· by Aldrin Montana
This paper details shared data types, which receive and process updates at one replica and then update state at other replicas, using “simple” formal conditions that guarantee eventual consistency. The authors call these data types convergent replicated data types, or commutative replicated data types. The convergent and commutative terms refer to how updates of state converge or how update operations commute.
Interestingly, state replication is referred to as passive replication and entails the update of other replicas after an update is applied at a source replica. This requires that an update operation be applied in its entirety at the source replica so that the “content” or payload be propagated to other replicas to merge state. Operation replication is then referred to as active replication and is both: more constrained and capable of asynchronous updates. Although pre-conditions must be checked at the source replica, the actual update can be propagated concurrently with application at the source replica, and the propagation need only contain the operation and no state. The rest of the paper does quite well in discussing various principles and approaches for achieving both types of replication and does so using a few examples.
I like that the strength of the communication channel is mentioned as part of the capability of CvRDTs and CmRDTs, which is that state-based replication (CvRDTs) can be used with weaker channels which may deliver many times, compared to operation-based replication (CmRDTs) which require reliable delivery.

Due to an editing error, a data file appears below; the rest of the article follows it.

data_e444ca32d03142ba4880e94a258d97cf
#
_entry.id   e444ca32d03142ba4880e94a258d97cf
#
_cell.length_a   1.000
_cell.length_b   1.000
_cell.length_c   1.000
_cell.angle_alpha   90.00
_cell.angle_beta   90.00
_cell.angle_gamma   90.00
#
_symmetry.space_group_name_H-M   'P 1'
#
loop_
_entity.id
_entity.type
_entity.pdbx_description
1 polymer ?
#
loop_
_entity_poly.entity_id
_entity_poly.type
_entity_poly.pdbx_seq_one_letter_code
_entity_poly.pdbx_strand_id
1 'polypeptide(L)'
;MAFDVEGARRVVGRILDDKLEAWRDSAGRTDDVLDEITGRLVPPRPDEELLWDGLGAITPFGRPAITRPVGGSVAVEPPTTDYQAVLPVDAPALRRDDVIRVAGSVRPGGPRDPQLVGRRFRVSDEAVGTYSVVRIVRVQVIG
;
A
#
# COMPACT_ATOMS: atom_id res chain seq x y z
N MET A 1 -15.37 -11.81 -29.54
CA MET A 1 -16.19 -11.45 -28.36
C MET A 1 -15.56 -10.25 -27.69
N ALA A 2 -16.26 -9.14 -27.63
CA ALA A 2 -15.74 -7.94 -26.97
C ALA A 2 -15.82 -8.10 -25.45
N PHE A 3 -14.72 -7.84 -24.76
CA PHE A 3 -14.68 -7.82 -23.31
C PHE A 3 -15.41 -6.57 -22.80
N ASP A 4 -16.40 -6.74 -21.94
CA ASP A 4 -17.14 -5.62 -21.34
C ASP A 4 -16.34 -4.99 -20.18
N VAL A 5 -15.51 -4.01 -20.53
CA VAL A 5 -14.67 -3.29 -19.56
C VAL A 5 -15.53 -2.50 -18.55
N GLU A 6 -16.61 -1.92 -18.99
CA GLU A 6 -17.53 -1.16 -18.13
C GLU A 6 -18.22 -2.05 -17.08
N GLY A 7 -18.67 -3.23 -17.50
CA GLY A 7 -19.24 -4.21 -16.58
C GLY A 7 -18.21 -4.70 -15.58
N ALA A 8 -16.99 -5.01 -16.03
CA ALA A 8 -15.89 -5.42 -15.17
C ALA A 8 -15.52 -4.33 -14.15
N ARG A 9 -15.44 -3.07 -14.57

The detail of discussion for various examples is quite good. I appreciate the ramp up from G-counters to PN-counters and the discussion of why the state-based replication for these require vector clocks and the clear description of why an oversimplified state payload (just an integer for a counter) doesn’t capture enough state for correctness. This can easily be extended by the reader to see how more complex data types can end up requiring a lot of state.
“Both these constructs are CRDTs because they combine two CRDTs…” I do believe there is no discussion of whether or not composing CRDTs can yield a CRDT. The interesting thing here is that a CRDT that is composed of other CRDTs must have correct composition semantics, which I feel is referenced in passing but deserving of discussion.
I think that garbage collection is deserving of a larger discussion because it is mentioned as a reason why CvRDTs become inefficient over time. As discussed, it leaves the reader to derive garbage collection for any CRDT from the insight that for 2P-Sets there is a particular state which is trivial to garbage collect: when you have removed an element, and thus it can no longer be added or removed. I am okay with leaving details to other papers, but I think discussion of how GC requirements may change for CRDTs if composed or if CvRDTs are used instead of CmRDTs, etc., would be a great addition.